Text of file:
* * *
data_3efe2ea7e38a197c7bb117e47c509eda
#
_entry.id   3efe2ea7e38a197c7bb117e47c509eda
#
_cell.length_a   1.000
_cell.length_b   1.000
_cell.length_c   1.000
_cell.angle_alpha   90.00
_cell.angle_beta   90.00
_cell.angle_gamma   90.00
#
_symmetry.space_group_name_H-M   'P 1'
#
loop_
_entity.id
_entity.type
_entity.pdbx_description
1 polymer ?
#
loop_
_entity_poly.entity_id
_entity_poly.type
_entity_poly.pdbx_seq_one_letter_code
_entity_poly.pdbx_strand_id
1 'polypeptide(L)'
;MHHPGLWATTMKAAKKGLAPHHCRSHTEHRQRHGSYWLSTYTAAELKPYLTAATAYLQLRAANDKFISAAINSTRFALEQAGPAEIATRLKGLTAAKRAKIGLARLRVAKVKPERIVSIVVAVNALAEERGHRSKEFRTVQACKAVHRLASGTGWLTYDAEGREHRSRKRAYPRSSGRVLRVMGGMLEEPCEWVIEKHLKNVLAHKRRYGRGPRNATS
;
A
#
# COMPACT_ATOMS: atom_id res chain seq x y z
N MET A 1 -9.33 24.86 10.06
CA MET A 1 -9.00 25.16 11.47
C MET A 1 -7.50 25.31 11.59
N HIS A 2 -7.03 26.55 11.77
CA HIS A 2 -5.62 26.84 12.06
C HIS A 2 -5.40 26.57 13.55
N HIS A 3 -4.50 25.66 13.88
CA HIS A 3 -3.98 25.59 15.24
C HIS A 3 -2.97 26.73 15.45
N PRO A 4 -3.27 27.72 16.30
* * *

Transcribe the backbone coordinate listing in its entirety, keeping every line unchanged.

data_3efe2ea7e38a197c7bb117e47c509eda
#
_entry.id   3efe2ea7e38a197c7bb117e47c509eda
#
_cell.length_a   1.000
_cell.length_b   1.000
_cell.length_c   1.000
_cell.angle_alpha   90.00
_cell.angle_beta   90.00
_cell.angle_gamma   90.00
#
_symmetry.space_group_name_H-M   'P 1'
#
loop_
_entity.id
_entity.type
_entity.pdbx_description
1 polymer ?
#
loop_
_entity_poly.entity_id
_entity_poly.type
_entity_poly.pdbx_seq_one_letter_code
_entity_poly.pdbx_strand_id
1 'polypeptide(L)'
;MHHPGLWATTMKAAKKGLAPHHCRSHTEHRQRHGSYWLSTYTAAELKPYLTAATAYLQLRAANDKFISAAINSTRFALEQAGPAEIATRLKGLTAAKRAKIGLARLRVAKVKPERIVSIVVAVNALAEERGHRSKEFRTVQACKAVHRLASGTGWLTYDAEGREHRSRKRAYPRSSGRVLRVMGGMLEEPCEWVIEKHLKNVLAHKRRYGRGPRNATS
;
A
#
# COMPACT_ATOMS: atom_id res chain seq x y z
N MET A 1 -9.33 24.86 10.06
CA MET A 1 -9.00 25.16 11.47
C MET A 1 -7.50 25.31 11.59
N HIS A 2 -7.03 26.55 11.77
CA HIS A 2 -5.62 26.84 12.06
C HIS A 2 -5.40 26.57 13.55
N HIS A 3 -4.50 25.66 13.88
CA HIS A 3 -3.98 25.59 15.24
C HIS A 3 -2.97 26.73 15.45
N PRO A 4 -3.27 27.72 16.30